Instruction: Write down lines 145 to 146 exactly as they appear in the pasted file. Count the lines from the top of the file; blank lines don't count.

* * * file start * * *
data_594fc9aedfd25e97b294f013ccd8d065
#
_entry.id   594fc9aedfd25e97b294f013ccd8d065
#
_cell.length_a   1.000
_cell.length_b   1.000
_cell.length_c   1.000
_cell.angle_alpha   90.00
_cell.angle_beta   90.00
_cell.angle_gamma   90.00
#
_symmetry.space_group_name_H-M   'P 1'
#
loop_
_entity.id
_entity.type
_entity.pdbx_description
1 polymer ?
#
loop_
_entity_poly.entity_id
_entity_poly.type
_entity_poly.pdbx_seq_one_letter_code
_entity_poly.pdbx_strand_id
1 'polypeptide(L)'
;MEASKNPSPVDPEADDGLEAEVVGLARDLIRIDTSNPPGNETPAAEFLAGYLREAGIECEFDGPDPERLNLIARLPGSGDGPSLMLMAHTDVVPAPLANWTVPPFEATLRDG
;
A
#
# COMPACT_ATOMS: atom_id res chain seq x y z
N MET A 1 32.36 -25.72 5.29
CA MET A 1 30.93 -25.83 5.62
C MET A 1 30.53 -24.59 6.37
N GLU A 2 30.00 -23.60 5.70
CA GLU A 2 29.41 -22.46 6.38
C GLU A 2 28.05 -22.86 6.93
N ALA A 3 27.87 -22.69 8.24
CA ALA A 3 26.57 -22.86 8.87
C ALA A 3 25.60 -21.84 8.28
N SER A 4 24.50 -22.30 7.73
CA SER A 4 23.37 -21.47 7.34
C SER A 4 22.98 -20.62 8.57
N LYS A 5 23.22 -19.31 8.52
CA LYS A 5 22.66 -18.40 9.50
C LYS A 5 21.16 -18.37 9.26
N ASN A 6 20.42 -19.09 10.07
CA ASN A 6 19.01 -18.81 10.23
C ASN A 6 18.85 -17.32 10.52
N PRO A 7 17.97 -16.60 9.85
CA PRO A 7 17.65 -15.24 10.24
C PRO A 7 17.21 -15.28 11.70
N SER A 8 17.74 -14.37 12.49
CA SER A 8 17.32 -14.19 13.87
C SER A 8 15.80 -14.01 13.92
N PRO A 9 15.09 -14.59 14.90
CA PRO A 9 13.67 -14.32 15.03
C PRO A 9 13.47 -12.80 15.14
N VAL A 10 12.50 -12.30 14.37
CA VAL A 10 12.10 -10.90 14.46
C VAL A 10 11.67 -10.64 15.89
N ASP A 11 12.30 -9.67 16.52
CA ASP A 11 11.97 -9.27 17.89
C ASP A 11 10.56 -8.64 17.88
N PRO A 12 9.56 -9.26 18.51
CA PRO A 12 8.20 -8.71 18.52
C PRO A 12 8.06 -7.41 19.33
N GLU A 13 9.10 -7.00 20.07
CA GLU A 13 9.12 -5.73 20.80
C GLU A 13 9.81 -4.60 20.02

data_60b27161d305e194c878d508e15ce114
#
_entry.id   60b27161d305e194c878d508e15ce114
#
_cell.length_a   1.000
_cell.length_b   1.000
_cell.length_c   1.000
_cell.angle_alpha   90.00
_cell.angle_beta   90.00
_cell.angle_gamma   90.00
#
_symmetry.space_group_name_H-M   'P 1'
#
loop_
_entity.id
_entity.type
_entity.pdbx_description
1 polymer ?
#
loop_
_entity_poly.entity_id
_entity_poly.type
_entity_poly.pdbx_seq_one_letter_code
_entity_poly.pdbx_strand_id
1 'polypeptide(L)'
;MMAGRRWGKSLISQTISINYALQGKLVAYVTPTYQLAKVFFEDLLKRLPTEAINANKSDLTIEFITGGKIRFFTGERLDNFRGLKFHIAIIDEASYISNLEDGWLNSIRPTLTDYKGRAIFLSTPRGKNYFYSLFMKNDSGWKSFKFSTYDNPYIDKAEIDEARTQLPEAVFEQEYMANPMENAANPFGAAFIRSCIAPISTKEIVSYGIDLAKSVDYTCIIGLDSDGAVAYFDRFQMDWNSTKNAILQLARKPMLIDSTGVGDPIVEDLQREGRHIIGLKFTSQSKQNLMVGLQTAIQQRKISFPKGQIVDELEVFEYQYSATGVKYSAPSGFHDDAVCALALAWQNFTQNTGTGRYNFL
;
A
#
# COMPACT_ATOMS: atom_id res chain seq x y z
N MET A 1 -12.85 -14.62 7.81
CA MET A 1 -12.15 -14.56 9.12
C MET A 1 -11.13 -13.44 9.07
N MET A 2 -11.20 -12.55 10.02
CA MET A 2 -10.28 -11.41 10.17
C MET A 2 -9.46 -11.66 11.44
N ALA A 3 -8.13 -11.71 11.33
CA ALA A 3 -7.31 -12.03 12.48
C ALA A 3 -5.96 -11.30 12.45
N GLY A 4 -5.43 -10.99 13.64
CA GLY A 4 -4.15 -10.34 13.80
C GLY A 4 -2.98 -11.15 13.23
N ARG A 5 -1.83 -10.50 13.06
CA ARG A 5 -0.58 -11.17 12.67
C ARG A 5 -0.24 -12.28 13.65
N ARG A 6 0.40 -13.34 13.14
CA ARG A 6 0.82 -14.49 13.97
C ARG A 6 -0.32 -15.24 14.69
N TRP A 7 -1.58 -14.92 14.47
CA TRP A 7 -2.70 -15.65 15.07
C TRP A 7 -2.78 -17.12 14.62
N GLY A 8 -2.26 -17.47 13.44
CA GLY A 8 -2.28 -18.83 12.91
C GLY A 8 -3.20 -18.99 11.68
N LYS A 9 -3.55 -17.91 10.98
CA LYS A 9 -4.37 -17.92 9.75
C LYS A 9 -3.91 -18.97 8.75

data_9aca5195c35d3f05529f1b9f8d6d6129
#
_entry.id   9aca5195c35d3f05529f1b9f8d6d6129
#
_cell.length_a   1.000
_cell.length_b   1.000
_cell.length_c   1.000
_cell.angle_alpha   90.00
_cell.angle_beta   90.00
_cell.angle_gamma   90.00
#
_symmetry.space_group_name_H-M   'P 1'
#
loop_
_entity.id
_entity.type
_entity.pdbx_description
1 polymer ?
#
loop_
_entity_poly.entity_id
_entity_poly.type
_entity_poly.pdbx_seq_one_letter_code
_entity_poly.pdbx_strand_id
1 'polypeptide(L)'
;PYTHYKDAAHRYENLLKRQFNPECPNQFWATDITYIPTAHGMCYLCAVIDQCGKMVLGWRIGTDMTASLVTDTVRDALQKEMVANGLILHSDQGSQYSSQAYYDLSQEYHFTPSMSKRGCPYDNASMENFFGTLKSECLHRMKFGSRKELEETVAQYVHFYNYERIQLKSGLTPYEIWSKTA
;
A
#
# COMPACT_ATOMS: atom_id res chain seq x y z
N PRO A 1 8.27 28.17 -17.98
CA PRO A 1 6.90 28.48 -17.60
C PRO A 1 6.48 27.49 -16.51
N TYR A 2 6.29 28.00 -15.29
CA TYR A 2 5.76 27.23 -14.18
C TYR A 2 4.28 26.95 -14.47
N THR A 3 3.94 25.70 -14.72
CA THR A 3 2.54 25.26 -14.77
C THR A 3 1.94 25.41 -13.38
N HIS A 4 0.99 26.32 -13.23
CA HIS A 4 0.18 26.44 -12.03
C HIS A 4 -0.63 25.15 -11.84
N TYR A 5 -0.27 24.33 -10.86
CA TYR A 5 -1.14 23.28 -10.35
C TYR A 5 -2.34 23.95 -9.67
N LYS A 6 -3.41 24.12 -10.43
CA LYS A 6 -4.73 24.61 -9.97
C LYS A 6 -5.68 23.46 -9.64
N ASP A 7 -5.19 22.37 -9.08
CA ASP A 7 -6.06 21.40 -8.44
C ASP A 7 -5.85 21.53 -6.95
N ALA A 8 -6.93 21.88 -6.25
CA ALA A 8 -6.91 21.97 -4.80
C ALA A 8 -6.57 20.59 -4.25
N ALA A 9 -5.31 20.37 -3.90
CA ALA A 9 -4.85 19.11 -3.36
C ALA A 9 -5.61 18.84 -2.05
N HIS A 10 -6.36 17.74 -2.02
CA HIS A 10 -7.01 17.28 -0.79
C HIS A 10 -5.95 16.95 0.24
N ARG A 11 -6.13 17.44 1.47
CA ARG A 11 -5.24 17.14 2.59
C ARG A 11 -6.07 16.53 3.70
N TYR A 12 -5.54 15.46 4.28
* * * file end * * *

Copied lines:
#
loop_